Study: Refusing to Wear a Face Mask Could Mean You’re a Sociopath

  • Not putting on a mask is a d*** move, but isn’t this going a bit far?

There’s not much good that’s come out of the ongoing COVID-19 pandemic. But at least it’s giving us new, fascinating insights about the humans.

In June, a Swiss study discovered what kind of personality traits fueled the toilet paper hoarding brought on by the initial coronavirus panic. Now, a Brazilian team of researchers has found another link between a certain type of COVID-related behavior and a particular personality type.

Namely, they discovered that people who refuse to wear face masks in public just might be sociopaths.

We have been instructed by governmental officials, such as those from the US Centers for Disease Control and Prevention, to wear masks to inhibit the spread of the coronavirus. However, there has been and still is a portion of the population worldwide that vehemently refuses to don one.

Luckily, their numbers have dropping as the coronavirus keeps rampaging around the world. According to the Pew Research Center, the percentage of US adults who had worn a mask in public within the last 30 days increased from 65% in June to 85% in August.

Still, some people continue refusing to wear one for various reasons. Others say that forcing them to put on a mask is a violation of their right to self-determination, while others claim that COVID-19 is still nothing but a hoax.

Despite their reasons, though, this new study claims that they have something in common.

So is this that “mask of sanity” thing they keep talking about in crime films?

An Antisocial Pattern

The research team, led by Dr Fabiano Koich Miguel from the State University of Londrina in Brazil, discovered that people who recorded high on “antisocial traits” were less likely to comply with COVID-19 containment measures.

These “antisocial traits” are prevalent in people with the antisocial personality disorder (ASPD). In more common terms, these people are known as sociopaths.

According to the US National Institute of Mental Health, roughly 1% of US population have ASPD. However, unlike popular culture might have you think, these people are not raging murderers.

“The antisocial pattern group presented higher scores in all ASPD typical traits,” the study reads. These typical traits are callousness, deceitfulness, hostility, impulsivity, irresponsibility, manipulative behavior, and risk-taking.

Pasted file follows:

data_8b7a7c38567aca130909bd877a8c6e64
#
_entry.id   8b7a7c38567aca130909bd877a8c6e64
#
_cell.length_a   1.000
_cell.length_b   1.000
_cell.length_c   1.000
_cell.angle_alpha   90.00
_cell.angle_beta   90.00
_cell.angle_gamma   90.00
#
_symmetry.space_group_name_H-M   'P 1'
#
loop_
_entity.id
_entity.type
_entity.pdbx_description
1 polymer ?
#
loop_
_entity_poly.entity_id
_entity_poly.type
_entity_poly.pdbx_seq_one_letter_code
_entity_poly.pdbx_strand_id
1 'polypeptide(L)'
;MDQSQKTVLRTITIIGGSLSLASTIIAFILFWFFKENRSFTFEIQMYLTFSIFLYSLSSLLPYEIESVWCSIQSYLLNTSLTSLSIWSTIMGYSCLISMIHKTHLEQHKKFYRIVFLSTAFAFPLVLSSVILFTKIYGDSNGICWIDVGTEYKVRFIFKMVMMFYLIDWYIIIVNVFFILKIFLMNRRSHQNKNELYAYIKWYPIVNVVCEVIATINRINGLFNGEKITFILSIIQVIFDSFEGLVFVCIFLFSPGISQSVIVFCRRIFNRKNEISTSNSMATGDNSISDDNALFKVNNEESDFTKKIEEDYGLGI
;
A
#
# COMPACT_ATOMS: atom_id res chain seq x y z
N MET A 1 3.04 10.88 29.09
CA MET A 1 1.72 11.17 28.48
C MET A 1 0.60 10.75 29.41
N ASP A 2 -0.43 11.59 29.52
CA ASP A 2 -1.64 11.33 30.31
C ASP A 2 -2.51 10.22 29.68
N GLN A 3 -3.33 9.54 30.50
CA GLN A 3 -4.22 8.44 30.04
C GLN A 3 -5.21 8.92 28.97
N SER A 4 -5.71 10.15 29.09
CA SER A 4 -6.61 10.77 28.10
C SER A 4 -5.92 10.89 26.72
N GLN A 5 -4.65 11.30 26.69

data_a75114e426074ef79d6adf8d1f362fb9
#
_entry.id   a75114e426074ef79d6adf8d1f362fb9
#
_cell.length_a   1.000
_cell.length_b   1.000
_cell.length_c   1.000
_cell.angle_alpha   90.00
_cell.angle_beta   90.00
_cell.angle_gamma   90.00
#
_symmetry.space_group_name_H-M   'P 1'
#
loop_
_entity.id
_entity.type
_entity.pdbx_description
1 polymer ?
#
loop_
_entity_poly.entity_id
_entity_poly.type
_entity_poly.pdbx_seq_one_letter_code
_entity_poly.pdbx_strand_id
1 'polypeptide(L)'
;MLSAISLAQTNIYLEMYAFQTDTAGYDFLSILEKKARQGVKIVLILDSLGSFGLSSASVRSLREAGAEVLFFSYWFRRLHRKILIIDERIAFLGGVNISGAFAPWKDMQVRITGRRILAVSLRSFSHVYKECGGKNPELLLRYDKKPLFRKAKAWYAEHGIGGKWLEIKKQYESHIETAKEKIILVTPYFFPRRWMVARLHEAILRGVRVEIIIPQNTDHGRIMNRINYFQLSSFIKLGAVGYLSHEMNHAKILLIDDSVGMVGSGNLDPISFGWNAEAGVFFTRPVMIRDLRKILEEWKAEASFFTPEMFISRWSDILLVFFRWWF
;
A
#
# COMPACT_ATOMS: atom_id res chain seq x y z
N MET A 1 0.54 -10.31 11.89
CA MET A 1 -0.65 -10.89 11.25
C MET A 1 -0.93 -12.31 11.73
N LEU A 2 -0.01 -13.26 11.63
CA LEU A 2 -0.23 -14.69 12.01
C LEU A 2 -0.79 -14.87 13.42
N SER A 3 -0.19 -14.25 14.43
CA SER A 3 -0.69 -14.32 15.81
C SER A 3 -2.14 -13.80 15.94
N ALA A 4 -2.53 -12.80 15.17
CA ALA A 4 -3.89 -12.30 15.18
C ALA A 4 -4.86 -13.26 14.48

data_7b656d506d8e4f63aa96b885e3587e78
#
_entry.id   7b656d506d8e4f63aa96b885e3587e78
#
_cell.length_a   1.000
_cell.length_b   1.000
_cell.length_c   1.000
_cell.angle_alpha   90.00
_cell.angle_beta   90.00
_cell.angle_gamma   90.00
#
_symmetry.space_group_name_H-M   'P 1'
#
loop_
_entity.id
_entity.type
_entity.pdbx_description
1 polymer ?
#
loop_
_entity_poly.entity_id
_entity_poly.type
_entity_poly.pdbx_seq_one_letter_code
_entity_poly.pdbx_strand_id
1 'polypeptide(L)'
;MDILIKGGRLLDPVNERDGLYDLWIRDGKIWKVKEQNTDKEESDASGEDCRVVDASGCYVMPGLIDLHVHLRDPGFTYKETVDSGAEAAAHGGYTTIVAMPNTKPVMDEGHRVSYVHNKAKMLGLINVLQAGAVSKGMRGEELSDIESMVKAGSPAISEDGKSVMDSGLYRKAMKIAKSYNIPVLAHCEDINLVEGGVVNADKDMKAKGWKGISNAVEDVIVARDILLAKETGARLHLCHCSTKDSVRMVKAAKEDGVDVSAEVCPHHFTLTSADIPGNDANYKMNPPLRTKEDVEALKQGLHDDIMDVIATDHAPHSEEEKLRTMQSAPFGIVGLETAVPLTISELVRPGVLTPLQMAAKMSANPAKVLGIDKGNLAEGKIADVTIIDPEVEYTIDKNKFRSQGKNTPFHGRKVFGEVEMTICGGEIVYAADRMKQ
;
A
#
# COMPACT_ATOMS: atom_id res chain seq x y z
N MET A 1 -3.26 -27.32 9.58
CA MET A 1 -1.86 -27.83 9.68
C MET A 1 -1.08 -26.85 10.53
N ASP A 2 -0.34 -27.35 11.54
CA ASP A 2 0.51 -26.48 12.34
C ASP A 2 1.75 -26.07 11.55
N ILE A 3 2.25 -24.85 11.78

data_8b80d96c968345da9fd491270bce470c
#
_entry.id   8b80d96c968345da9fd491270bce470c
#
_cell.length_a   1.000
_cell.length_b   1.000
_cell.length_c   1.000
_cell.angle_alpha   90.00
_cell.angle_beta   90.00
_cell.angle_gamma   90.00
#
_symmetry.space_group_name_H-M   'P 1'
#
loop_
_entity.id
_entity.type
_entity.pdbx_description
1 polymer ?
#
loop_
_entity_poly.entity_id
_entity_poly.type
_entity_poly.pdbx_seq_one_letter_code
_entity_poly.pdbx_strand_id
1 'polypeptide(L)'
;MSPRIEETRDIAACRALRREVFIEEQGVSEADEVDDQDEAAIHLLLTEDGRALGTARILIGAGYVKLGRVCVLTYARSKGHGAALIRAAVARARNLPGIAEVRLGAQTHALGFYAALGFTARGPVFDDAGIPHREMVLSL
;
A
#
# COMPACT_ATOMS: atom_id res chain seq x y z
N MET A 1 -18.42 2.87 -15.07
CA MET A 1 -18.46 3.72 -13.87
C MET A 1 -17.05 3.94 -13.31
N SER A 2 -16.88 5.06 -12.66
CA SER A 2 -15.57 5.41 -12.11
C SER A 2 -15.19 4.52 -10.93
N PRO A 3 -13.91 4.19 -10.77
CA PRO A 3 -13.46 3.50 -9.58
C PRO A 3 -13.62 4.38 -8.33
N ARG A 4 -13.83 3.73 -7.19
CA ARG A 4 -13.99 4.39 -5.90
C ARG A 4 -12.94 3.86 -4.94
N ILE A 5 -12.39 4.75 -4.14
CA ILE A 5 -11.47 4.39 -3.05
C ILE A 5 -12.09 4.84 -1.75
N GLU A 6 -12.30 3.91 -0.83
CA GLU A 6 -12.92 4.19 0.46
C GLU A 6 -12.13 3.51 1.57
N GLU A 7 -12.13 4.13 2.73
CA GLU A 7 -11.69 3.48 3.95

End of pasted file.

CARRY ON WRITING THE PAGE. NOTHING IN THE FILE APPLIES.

In addition, they rated lower in Affect resonance, a method used to measure empathy. Basically, people exhibiting ASPD traits are less likely to feel things like guilt or remorse.

In general, the research found that “adherence to containment measures is more challenging to people with a pattern of antisociality in comparison to those who have an empathy pattern.”

“These traits explain, at least partially, the reason why people continue not adhering to the containment measures even with the increasing numbers of cases and deaths,” the researchers say.

“Exposing oneself and others to risk, even when it can be avoided, is a typical trait for people with antisocial tendencies and with low levels of empathy,” they add.

Not an Isolated Case

The results of the Brazilian study seem to fall in line with the results of other personality research carried out in the wake of COVID-19. For example, a Polish study found that people who exhibit the “Dark Triad” of personality traits are less likely to comply with COVID-19 measures.

The Dark Triad of personality quirks consists of Machiavellianism (manipulativeness and cynicisim), narcissism, and good old-fashioned psychopathy – that is callousness and impulsiveness.

“The Dark Triad traits are correlated with various behaviors that affect people’s health, suggesting the traits may play a role in responses to the COVID-19 virus,” the study says.

“Those higher, for example, in rivalrous narcissism, Machiavellianism, and psychopathy were less likely to comply with governmental restrictions geared toward reducing the spread of the virus.”

Yet another study, this time in the US, also found similar traits. The study’s author, Pavel Blagov from the Whitman College, found that “dark” personality traits, such as meanness, disinhibition, and “overall psychopathy” went hand in hand with lower intent to participate in social distancing and hygiene.

Not only that, Blagov discovered that those exhibiting such traits were even ready to put others at risk of infection, “knowingly and perhaps deliberately”.

Reining ‘Em In

But what do all these results mean? Is everybody who refuses to wear a mask, even at face of possible infection, a sociopath?

Well, no. But they likely have some of the associated personality traits.

The value of the studies, according to the authors, is in better understanding of human psychology in face of crisis. This knowledge could be used to tailor governmental policy and information campaign so that they affect even these people.

“Our findings can be useful for public health policies, e.g. through screenings that demonstrate an elevation in these traits, interventions can be carried out aiming at greater awareness and consequent compliance with containment measures,” the Brazilian study suggests.

Otherwise, if you feel you’re just too good to wear a mask, have you considered wearing a highly fashionable piece of headwear instead? Maybe something from Louis Vuitton?

We’re just saying, the fashion company has just launched a fabulous new face shield. It costs almost $1,000 too, so you know it’s a high-end product worthy only of the most special people.

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